a somewhat unanticipated result that receives here an intuitive interpretation.

# Relationship with the Beta distribution

Let :

* X ~ Γ(α, θ)

* Y ~ Γ(β, θ)

be two independent Gamma distributed r.v. with the same value θ for the second parameter.

It is shown here that :

# Sufficient statistics

We identify here :

* A sufficient statistic for the parameter α of the Gamma distribution Γ(α, β) when the value of β is known,

* A sufficient statistic for the parameter β when the value of α is known,

* And a vector sufficient statistic for the pair (α, β) when the values of both α or β are unknown.

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We show here that these statistics are in fact not just sufficient, but also minimal sufficient.

# Record values of the exponential distribution

We show here that the record values of the exponential distribution are Gamma distributed.

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 Tutorial

In this Tutorial, we establish some basic properties of the Gamma distribution.

As just about any calculation about the Gamma distribution involves the recursion relation of the Gamma function, we first demonstrate this relation.

We then show that a general expression can be given for the moments of all orders of the Gamma distribution. From this relation, we'll derive :

* The mean,

* The second order moment,

* And the variance

of the Gamma distribution.

We then calculate the moment generating function of the Gamma distribution. From this mgf, we'll derive again the first and second order moments.

But we'll notice that a general expression can be found by induction for the derivatives of all orders of the mgf of the Gamma distribution. We'll calculate this expression and then use the general properties of the mgf to derive again the moments of all orders of the Gamma distribution.

We then demonstrate the important additivity property of Gamma distributed random variables. As an immediate consequence, will show that the sum of iid exponential rvs is Gamma distributed. In this Tutorial, the result is established by resorting to the properties of the moment generating function, but we establish it again here by calculating the convolution of two Gamma distributions.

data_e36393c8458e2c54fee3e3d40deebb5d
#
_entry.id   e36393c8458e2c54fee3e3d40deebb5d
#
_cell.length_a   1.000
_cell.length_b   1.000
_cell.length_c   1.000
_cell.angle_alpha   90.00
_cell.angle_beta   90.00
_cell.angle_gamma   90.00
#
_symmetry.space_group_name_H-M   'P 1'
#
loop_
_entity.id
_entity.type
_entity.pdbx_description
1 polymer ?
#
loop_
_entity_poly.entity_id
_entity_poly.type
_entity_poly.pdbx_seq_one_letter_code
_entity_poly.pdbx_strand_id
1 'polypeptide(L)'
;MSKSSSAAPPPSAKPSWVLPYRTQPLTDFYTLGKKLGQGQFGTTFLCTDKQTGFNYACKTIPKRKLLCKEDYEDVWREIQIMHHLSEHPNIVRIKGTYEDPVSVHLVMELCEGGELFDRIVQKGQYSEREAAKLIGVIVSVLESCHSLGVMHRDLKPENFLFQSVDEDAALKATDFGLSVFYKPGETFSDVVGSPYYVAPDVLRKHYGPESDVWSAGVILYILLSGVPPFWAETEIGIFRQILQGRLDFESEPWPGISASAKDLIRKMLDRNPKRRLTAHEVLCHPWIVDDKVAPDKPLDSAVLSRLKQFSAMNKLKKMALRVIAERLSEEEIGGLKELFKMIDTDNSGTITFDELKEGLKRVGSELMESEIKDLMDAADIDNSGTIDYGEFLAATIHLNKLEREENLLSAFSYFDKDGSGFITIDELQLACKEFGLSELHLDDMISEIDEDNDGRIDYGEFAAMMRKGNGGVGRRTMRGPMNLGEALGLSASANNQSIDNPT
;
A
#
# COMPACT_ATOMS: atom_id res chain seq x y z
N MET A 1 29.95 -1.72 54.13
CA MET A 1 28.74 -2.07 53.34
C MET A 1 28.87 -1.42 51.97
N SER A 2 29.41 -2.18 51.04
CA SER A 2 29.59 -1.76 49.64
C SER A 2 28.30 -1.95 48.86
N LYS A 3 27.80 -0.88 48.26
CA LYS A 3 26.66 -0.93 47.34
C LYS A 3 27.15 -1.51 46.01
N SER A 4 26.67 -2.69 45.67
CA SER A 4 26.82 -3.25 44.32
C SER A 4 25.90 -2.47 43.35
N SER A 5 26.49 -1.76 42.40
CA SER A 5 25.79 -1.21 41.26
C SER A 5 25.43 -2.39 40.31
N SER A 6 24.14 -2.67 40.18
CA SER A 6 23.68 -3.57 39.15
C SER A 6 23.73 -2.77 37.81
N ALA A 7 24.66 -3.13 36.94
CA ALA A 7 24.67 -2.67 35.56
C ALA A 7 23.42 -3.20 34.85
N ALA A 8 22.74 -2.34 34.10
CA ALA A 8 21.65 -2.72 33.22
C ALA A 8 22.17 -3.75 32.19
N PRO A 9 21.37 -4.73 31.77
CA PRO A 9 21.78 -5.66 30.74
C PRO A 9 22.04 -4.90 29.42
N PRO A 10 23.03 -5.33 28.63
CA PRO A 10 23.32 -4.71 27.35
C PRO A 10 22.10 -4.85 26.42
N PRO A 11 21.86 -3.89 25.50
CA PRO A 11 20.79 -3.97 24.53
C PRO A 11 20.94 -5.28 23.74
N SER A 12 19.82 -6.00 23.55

We finally calculate the distribution function of the Gamma distribution in the special case where α is an integer. We'll deduce an interesting and somewhat unanticipated relationship between the Gamma distribution and the Poisson distribution.

BASIC PROPERTIES OF THE GAMMA DISTRIBUTION

 Recursion relation of the Gamma function Moments of the Gamma distribution Moments of all orders Mean Second order moment Variance Moment generating function and moments Moment generating function Moments First order moment (mean) Second order moment Derivatives of all orders of the mgf Moments of all orders Additivity Sum of i.i.d. exponential r.v. Cumulative distribution function of the Gamma distribution The cdf when α is an integer Relationship with the Poisson distribution TUTORIAL

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 * One adjustable exponential distribution.* Adjustable sample size.* Progressive histogram of the sum of the observations.

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 Exponential distribution Chi-square distribution Beta distribution Record values